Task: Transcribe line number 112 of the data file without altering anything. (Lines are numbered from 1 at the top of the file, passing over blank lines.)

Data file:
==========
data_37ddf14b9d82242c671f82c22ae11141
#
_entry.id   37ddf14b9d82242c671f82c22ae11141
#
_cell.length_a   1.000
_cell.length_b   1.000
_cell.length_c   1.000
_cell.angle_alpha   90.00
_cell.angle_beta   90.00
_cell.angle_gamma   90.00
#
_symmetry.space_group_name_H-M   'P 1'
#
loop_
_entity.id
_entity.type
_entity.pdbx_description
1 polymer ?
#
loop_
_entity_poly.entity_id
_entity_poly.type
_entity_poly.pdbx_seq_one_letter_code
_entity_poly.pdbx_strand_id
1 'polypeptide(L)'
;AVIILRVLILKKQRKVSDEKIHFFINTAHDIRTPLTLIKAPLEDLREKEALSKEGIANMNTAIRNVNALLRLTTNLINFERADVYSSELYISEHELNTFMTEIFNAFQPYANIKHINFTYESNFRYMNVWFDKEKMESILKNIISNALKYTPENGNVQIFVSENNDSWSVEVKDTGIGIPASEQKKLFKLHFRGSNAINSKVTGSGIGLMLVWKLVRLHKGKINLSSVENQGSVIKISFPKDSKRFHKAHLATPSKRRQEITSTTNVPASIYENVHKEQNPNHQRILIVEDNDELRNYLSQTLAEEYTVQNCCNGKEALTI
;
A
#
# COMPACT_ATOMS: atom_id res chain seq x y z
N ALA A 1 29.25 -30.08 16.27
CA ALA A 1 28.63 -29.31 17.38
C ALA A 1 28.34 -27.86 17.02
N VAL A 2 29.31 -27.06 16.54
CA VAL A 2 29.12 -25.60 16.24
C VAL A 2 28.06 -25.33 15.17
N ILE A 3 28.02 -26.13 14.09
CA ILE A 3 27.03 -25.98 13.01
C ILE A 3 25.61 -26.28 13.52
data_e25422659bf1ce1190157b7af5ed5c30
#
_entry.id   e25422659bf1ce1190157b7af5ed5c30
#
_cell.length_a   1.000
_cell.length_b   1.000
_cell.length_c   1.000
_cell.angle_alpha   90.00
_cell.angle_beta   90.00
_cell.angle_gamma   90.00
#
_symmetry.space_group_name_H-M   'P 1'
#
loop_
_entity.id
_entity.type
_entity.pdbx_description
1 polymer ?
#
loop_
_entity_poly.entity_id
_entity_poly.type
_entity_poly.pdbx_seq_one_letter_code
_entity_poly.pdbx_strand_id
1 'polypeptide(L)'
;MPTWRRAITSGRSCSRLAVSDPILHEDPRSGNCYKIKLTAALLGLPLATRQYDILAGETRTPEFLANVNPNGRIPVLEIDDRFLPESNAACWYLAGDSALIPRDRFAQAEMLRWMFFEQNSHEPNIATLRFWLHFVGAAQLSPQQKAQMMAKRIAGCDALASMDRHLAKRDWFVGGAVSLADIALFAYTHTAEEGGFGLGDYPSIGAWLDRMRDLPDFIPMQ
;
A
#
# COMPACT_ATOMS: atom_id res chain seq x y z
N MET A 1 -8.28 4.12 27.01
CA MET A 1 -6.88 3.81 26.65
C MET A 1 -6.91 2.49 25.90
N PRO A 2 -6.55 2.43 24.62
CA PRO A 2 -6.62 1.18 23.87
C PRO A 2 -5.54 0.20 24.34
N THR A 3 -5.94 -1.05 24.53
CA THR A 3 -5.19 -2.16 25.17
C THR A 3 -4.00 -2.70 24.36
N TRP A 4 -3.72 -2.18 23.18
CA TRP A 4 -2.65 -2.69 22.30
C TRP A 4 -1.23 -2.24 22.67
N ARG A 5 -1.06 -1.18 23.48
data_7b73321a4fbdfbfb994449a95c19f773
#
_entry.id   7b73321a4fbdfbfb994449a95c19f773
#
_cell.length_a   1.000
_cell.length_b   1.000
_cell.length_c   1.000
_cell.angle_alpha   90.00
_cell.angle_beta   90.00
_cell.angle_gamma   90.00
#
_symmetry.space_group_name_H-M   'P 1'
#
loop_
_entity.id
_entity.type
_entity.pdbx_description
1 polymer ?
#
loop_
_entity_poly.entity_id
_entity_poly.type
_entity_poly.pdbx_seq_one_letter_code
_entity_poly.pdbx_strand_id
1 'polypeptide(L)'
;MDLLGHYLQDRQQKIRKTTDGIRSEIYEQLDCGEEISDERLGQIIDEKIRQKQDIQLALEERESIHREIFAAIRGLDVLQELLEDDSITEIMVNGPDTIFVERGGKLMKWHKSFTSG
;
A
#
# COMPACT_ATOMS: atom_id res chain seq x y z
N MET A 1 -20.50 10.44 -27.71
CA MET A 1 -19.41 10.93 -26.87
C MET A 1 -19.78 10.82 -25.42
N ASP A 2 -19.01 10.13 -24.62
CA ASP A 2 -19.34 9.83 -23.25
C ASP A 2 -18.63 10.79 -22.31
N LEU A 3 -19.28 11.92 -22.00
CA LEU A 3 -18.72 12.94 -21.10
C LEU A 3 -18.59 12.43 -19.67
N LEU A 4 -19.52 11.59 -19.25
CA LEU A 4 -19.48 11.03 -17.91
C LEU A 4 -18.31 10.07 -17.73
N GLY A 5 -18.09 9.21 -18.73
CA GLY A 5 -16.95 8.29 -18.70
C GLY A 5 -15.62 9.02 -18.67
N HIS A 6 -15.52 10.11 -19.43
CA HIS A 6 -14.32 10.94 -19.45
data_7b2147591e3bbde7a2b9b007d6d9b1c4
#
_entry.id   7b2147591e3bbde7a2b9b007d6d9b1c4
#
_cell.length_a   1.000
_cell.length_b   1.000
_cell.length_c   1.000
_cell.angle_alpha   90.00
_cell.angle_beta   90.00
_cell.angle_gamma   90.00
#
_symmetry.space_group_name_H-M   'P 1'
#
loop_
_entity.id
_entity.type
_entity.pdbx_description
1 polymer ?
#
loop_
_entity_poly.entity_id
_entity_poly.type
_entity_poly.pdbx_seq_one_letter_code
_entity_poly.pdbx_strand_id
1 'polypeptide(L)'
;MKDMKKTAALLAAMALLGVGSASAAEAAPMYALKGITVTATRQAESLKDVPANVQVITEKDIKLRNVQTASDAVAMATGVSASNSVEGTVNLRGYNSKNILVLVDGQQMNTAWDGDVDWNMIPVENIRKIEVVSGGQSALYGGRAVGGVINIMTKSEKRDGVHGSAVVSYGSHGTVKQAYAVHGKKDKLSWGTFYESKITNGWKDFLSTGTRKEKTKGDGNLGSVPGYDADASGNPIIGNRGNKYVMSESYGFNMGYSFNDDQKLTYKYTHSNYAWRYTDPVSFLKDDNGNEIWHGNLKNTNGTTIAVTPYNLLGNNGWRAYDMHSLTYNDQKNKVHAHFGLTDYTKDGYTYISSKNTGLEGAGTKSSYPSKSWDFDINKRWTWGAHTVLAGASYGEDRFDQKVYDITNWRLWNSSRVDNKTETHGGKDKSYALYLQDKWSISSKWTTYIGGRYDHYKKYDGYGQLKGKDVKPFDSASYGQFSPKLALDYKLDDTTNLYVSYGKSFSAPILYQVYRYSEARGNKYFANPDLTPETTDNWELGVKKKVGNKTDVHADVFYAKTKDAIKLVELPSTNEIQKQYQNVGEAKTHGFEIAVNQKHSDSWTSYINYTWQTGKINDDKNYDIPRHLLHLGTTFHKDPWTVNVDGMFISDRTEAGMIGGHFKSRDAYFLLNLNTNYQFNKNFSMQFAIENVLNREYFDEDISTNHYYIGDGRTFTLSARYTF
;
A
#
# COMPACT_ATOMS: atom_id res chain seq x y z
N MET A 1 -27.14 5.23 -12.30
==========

# COMPACT_ATOMS: atom_id res chain seq x y z